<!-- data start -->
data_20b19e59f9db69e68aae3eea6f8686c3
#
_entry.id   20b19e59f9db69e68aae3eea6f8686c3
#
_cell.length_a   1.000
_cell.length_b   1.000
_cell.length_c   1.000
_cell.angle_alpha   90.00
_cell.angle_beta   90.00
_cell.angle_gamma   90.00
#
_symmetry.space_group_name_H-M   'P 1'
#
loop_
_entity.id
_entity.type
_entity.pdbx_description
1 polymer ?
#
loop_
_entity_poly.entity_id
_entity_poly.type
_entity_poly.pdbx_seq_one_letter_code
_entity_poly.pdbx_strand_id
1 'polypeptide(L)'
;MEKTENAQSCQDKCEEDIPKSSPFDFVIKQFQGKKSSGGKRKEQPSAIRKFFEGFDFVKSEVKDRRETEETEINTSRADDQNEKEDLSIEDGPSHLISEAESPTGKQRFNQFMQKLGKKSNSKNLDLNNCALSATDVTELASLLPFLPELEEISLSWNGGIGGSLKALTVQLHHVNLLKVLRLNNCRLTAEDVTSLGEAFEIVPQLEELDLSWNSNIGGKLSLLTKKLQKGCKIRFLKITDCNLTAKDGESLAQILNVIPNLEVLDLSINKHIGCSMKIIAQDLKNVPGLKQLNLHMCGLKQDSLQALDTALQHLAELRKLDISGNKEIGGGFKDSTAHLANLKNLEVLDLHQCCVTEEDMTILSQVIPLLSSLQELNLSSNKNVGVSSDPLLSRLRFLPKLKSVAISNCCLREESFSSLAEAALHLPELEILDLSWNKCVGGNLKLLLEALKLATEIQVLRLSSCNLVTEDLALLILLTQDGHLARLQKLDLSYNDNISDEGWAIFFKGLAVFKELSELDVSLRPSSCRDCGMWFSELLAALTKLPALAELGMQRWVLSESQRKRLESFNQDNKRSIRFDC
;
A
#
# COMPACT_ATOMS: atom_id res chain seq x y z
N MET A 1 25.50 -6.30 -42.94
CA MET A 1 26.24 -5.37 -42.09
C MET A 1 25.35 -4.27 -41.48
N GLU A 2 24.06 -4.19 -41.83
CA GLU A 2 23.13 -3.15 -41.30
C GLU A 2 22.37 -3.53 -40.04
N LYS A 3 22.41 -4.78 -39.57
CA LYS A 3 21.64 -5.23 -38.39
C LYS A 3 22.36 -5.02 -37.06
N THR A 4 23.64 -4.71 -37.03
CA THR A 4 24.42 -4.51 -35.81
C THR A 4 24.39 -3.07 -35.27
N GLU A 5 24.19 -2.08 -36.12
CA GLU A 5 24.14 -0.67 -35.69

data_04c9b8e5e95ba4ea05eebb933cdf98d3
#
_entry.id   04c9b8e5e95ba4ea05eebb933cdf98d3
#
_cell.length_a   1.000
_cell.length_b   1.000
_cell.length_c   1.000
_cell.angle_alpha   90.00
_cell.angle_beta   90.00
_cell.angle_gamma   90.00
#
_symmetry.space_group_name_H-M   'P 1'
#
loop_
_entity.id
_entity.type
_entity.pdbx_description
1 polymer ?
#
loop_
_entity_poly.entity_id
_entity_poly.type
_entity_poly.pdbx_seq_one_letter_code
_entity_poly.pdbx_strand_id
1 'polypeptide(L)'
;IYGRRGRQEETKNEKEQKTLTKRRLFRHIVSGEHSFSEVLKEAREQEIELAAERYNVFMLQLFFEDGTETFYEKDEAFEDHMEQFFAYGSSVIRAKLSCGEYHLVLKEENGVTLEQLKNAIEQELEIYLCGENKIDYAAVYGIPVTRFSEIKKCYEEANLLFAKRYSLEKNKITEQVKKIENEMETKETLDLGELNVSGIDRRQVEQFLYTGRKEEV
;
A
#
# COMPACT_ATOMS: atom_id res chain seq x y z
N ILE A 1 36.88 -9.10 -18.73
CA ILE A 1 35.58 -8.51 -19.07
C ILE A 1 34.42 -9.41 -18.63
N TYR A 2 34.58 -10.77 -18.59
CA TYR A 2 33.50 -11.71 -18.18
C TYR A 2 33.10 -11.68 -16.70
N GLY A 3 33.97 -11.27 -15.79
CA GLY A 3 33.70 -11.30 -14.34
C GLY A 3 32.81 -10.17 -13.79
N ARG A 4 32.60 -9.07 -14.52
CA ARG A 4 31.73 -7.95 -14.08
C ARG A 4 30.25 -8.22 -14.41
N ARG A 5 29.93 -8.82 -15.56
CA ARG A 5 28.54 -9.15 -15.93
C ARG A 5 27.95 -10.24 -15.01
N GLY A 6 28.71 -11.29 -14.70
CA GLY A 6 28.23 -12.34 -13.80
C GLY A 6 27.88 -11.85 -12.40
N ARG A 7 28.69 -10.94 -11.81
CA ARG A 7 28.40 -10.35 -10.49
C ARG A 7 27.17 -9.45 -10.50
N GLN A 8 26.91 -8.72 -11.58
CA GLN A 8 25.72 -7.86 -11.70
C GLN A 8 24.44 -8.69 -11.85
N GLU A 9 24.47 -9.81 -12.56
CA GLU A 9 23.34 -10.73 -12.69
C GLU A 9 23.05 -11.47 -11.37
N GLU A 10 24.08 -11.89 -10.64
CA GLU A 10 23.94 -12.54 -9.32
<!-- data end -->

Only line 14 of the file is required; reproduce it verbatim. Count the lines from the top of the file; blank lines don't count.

loop_